THERE have been times during these dark days for Rangers that Lewis Macleod has been the solitary shining light.
As the Ibrox club have journeyed up the leagues in recent years, the 20-year-old has been the one beacon for home-grown development in Ally McCoist’s first XI.
For Kris Boyd, though, Macleod can glow for the club in far brighter circumstances – providing his abilities are not dulled by distractions.
Boyd nabbed the headlines with a hat-trick in the 8-1 destruction of Clyde on Monday night that netted him the first goals of his second spell at Ibrox.
Yet, the fact that Macleod contributed much more than a delightful double in the Petrofac Training Cup win seemed to enthuse the plunderer even more.
Indeed, it moved him to raise the name of Barry Ferguson. And not in a context related to the fact his former team-mate endured a pitiful evening as manager of a team taken apart by his old club.
“I thought Lewis Macleod was by far the man of the match,” Boyd said. “He took the game by the scruff of the neck, right from the first whistle.
“He came into areas where he was able to pick the ball up and I don’t think they really knew what to do with him. He was brilliant from start to finish.
“It would be wrong for me to put a lot of pressure on his shoulders, but I think we can all see what a talent he is.
“But at the end of the day, there has been a lot of talent come through this club, and Scottish clubs, who have not progressed the way they should have.
“When you look at it, the last one who really went to the top was Barry Ferguson. Maybe Scott Brown too, a fantastic player. But Lewis Macleod could go on to become one of them if he keeps training properly – the way he does – day in and day out and applies himself properly.
“I think he listens to the older ones who tell him what to do.
“When you look at his Clyde performance he was fantastic, but he has been like that all season – even from pre-season.
“Look at his goals: right foot, left foot. Everyone will probably talk about his first goal [when he curled the ball in from 22 yards], but, for me, the second goal [an angled first-time effort] was the pick of the bunch. He kept it down even though it came across him on his bad side, managed to go across the keeper, and it was a great finish.”
What heartens when it comes to Macleod maximising his genuine potential is that he is the smart, sensible sort not given to believing he is the finished article. That could prove as valuable to the Premiership-pushing Championship side down Ibrox way as the player himself over the next couple of years, Boyd acknowledged.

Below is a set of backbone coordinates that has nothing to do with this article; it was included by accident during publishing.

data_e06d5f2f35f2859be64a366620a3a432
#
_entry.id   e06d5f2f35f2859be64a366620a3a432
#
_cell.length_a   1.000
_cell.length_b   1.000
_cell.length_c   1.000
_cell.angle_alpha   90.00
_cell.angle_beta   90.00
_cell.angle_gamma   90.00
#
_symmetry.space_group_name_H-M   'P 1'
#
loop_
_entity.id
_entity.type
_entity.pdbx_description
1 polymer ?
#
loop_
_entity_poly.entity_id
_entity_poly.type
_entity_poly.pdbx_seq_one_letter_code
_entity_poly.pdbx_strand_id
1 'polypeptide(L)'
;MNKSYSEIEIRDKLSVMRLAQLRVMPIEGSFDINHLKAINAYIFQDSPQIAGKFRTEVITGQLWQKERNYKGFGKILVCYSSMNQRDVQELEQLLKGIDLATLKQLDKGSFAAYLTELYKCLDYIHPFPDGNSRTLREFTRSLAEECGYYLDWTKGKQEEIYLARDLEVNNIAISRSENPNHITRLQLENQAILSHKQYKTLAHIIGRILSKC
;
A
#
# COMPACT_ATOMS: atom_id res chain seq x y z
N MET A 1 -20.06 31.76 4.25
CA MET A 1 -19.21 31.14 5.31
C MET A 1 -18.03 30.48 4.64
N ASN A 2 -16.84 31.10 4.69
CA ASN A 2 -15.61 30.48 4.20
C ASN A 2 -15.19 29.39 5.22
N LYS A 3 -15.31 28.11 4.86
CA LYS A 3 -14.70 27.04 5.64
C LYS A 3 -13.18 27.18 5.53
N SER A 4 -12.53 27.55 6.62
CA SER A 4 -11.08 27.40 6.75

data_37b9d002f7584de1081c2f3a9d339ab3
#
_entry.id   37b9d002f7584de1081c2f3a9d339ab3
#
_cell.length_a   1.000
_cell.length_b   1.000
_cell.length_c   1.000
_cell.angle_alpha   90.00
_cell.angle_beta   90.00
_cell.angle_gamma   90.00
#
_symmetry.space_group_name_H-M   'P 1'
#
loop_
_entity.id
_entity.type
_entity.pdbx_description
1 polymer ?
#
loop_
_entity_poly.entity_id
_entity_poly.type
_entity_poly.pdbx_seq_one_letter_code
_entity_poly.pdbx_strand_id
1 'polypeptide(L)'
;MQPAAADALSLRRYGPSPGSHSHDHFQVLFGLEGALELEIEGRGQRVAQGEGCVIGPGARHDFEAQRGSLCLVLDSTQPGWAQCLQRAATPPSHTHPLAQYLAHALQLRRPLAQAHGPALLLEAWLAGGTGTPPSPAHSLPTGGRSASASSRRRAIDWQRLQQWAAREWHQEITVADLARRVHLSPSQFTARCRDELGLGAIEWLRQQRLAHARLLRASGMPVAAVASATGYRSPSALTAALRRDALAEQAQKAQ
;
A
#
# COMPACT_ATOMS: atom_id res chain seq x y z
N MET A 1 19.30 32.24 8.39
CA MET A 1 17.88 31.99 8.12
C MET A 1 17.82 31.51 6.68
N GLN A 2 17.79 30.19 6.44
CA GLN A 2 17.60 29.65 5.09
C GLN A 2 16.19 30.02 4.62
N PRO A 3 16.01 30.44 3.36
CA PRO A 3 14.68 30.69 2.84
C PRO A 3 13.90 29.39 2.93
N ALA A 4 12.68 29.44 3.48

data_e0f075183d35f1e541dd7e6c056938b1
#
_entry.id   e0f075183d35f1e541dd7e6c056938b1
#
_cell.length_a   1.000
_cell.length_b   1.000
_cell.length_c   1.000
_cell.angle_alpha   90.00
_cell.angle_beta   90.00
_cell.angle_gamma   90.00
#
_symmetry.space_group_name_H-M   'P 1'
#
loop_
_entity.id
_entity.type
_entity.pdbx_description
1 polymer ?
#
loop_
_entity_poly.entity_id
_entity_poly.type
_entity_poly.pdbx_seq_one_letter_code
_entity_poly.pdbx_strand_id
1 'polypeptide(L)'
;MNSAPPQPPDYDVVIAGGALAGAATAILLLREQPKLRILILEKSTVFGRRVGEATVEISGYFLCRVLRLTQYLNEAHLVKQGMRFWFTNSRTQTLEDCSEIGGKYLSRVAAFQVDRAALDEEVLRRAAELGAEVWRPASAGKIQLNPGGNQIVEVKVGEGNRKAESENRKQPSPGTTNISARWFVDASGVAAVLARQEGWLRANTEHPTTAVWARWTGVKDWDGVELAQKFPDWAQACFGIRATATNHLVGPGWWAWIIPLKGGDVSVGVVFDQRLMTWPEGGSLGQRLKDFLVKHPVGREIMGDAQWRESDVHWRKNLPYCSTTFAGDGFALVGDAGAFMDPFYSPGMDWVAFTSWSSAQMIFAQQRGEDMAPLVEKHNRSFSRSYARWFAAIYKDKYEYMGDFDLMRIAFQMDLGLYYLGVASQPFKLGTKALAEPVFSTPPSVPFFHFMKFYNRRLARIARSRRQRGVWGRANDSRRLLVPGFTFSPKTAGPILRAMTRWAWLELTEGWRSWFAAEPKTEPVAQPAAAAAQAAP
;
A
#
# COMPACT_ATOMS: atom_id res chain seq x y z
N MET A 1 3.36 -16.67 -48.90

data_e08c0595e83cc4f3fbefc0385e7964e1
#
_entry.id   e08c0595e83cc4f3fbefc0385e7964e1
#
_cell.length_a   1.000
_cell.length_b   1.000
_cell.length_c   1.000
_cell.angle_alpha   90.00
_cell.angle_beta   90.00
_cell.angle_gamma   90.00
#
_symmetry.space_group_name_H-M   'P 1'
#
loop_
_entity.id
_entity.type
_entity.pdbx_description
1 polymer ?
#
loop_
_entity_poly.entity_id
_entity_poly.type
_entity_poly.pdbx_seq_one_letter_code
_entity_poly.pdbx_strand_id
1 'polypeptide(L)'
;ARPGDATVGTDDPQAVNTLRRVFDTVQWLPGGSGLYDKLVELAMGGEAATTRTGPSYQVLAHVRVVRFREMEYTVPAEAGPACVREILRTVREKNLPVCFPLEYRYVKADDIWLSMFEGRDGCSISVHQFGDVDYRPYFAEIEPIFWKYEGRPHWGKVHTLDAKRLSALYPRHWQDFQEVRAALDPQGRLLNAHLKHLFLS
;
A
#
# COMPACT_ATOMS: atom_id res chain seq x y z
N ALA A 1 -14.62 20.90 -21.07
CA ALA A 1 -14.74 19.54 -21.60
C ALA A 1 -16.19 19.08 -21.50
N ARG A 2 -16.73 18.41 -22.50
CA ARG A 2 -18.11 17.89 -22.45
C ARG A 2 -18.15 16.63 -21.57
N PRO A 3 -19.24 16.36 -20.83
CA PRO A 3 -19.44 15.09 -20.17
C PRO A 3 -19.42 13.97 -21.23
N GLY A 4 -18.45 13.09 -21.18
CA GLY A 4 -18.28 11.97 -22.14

“It’s massively important [he is level-headed] because I think when you look at a lot of young kids in Scotland, they can get carried away with themselves,” he said. “But he’s got his head screwed on properly, and he’s enjoying his football and enjoying being here.
“He’s seen the tough times at this club, but hopefully he will stay around. And if we all stick together as a team and he’s part of that team, I think we can win this league and push on and pose a challenge next year.”
The delight Rangers players and their manager were willing to take from a whipping of a part-time fourth tier side on their own patch probably tells all too much about how dire their performances have been in the opening weeks of the season.
Yet it is a period during which the defeat at home to Hearts in their Championship opener a week past Sunday has been their only result blemish. Last Friday’s frightfest at Falkirk fooled no-one, though, and Boyd adopted an ‘about time’ harsh appraisal of his own form in the wake of his triple score.
“It was great to get off the mark again. I didn’t even score in pre-season, apart from my first game. You become frustrated, but I’ve shown over my career that I’m not going to hide if I have missed a couple of chances. I’ll keep coming back for more.
“It’s always good to score, especially at this club, where it can be difficult if you don’t. I was brought back to do that and hadn’t done it, but with the games before, we had chances and we’ve not taken them.
“I’m not going to sit and criticise my team-mates for not creating chances – I think our movement as strikers could have been better.
“We created plenty against Clyde, albeit it was lesser opposition, but it showed if we apply ourselves properly and get high up the pitch we can damage teams.”